Publishers Weekly Reviews
Riding the rails from New York City to San Francisco takes on an expansive definition when Cooper (Farm) sounds the "All aboard," bringing readers on five kinds of trains (commuter, passenger, freight, overnight, and, high-speed). To move this transcontinental journey along, Cooper mostly eschews the boarding and exiting process (although he does use a stop in Chicago to portray the soaring neoclassic grandeur of a city station). Instead, he transports his audience from one train to the next as they pass ("As the Commuter Train waits, another train roars past on another track.... A bright blue Passenger Train hurrying between cities"). Cooper's signature sun-bleached watercolors beautifully convey human achievements and nature's grandeur through both detail and a range of scale, whether it's an entire train passing through a rural landscape on a starry night, the control panel in the engineer's cab, or a comparatively tiny elk. Like Brian Floca's Locomotive, also out this month, this is more than a tribute to a mode of transport: it's also a valentine to the sweep of American geography and, in particular, the glory of the Great Plains. Ages 4–8. (Sept.)
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School Library Journal Reviews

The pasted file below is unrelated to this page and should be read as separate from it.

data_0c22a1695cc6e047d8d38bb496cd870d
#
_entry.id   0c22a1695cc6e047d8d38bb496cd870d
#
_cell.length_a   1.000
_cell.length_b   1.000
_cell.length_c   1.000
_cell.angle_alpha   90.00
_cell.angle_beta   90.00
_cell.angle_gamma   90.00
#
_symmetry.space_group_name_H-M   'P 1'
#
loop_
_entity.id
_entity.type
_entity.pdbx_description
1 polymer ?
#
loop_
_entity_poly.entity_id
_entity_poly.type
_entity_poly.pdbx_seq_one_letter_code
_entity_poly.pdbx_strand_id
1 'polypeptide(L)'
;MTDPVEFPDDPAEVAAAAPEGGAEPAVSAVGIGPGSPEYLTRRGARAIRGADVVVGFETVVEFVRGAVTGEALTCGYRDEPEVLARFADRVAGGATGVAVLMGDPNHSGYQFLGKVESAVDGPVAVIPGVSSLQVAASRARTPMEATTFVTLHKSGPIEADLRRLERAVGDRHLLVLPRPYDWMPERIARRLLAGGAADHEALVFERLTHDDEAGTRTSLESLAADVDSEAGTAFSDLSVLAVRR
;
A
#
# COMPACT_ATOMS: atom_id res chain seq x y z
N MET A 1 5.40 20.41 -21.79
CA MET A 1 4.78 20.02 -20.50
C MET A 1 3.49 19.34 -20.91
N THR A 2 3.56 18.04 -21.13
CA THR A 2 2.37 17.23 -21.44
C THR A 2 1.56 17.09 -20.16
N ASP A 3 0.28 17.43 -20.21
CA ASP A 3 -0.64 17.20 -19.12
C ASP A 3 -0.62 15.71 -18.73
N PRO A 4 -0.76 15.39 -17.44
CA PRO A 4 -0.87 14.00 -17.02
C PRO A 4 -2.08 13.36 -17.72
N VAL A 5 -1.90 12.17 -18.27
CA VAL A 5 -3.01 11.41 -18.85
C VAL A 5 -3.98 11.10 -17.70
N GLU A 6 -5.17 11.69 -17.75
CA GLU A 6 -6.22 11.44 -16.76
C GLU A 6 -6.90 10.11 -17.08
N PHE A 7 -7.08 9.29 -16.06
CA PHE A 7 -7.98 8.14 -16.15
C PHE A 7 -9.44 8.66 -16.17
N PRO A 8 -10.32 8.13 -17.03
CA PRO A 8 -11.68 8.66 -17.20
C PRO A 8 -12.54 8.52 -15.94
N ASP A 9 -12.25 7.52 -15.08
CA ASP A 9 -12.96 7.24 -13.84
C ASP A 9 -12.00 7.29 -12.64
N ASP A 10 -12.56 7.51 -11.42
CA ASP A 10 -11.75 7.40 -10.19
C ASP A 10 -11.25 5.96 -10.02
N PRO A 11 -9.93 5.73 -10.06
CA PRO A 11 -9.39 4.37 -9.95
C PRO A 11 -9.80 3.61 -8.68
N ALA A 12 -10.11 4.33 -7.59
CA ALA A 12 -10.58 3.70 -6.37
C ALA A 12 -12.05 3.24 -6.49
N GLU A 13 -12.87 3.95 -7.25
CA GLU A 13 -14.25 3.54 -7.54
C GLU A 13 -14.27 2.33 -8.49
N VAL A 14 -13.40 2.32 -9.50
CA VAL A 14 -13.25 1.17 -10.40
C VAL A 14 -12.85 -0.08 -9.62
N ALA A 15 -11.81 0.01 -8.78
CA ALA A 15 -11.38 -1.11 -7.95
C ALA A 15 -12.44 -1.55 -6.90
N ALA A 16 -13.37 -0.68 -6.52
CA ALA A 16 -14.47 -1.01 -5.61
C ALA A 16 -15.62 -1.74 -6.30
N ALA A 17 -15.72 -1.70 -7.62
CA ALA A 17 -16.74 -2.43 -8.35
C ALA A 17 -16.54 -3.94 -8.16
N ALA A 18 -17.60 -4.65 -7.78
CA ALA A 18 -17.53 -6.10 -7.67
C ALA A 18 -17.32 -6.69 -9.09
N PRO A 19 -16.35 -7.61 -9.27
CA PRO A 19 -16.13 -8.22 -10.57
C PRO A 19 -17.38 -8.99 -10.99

PreS-Gr 2—Starting at a city terminal, Cooper takes readers on a commuter train that clatters out of a metropolis. At a suburban stop, the perspective shifts to a larger passenger train traveling between cities, jumps to a freight train slowly creeping across the Great Plains, then an overnight train, and finally a sleek high-speed train. The artist's characteristic muted watercolor and pencil illustrations are sketchlike yet very detailed. Transitions between busy cityscapes and serene panoramic vistas, outsides of stations and insides of train cars, and the refrain of "passengers off, passengers on" perfectly capture the feeling of riding the rails. No "choo-choo" noises here-"As the train leaves, it sounds like the da dum da dum of a beating heart. Then silence." Through the richness of the prose, not only the sounds but also the smells of the trains come to life-"grease and rust and burnt toast." As the author's note reveals, Cooper mixed many real-life details with a few fictional ones, such as a futuristic San Francisco depot at the end of the story. The longer text and somewhat stylized illustrations make the book most suitable for a one-on-one perusal with sophisticated young train aficionados but it is a wonderful foray into the "train books" category and a distinguished addition to most collections.—Yelena Alekseyeva-Popova, formerly at Chappaqua Library, NY